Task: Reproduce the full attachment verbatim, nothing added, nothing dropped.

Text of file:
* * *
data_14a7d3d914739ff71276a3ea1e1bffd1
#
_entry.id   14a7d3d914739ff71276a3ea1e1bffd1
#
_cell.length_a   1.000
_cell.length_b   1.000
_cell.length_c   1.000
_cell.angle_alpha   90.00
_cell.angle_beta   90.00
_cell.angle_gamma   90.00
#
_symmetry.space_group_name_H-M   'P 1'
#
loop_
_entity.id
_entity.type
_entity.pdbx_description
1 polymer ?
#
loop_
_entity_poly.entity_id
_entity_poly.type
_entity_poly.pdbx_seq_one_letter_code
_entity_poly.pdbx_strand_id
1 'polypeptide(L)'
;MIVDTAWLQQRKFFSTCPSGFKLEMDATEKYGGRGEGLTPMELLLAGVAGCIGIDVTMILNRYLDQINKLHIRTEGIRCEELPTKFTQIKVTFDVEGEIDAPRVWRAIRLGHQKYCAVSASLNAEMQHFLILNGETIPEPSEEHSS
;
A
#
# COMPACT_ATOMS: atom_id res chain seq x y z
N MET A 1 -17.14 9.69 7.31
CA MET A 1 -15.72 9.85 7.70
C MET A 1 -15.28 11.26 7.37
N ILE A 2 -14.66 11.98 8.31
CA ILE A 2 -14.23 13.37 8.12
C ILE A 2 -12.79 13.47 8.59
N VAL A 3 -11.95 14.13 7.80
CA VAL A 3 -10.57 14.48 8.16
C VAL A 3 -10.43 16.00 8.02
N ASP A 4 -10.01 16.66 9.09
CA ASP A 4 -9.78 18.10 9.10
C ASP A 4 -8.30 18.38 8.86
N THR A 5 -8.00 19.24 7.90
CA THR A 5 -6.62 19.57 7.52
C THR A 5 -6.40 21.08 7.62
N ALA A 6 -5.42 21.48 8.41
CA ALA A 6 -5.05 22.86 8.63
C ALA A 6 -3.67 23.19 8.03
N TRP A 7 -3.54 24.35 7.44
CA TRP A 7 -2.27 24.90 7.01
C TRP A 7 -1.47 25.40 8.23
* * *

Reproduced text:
data_14a7d3d914739ff71276a3ea1e1bffd1
#
_entry.id   14a7d3d914739ff71276a3ea1e1bffd1
#
_cell.length_a   1.000
_cell.length_b   1.000
_cell.length_c   1.000
_cell.angle_alpha   90.00
_cell.angle_beta   90.00
_cell.angle_gamma   90.00
#
_symmetry.space_group_name_H-M   'P 1'
#
loop_
_entity.id
_entity.type
_entity.pdbx_description
1 polymer ?
#
loop_
_entity_poly.entity_id
_entity_poly.type
_entity_poly.pdbx_seq_one_letter_code
_entity_poly.pdbx_strand_id
1 'polypeptide(L)'
;MIVDTAWLQQRKFFSTCPSGFKLEMDATEKYGGRGEGLTPMELLLAGVAGCIGIDVTMILNRYLDQINKLHIRTEGIRCEELPTKFTQIKVTFDVEGEIDAPRVWRAIRLGHQKYCAVSASLNAEMQHFLILNGETIPEPSEEHSS
;
A
#
# COMPACT_ATOMS: atom_id res chain seq x y z
N MET A 1 -17.14 9.69 7.31
CA MET A 1 -15.72 9.85 7.70
C MET A 1 -15.28 11.26 7.37
N ILE A 2 -14.66 11.98 8.31
CA ILE A 2 -14.23 13.37 8.12
C ILE A 2 -12.79 13.47 8.59
N VAL A 3 -11.95 14.13 7.80
CA VAL A 3 -10.57 14.48 8.16
C VAL A 3 -10.43 16.00 8.02
N ASP A 4 -10.01 16.66 9.09
CA ASP A 4 -9.78 18.10 9.10
C ASP A 4 -8.30 18.38 8.86
N THR A 5 -8.00 19.24 7.90
CA THR A 5 -6.62 19.57 7.52
C THR A 5 -6.40 21.08 7.62
N ALA A 6 -5.42 21.48 8.41
CA ALA A 6 -5.05 22.86 8.63
C ALA A 6 -3.67 23.19 8.03
N TRP A 7 -3.54 24.35 7.44
CA TRP A 7 -2.27 24.90 7.01
C TRP A 7 -1.47 25.40 8.23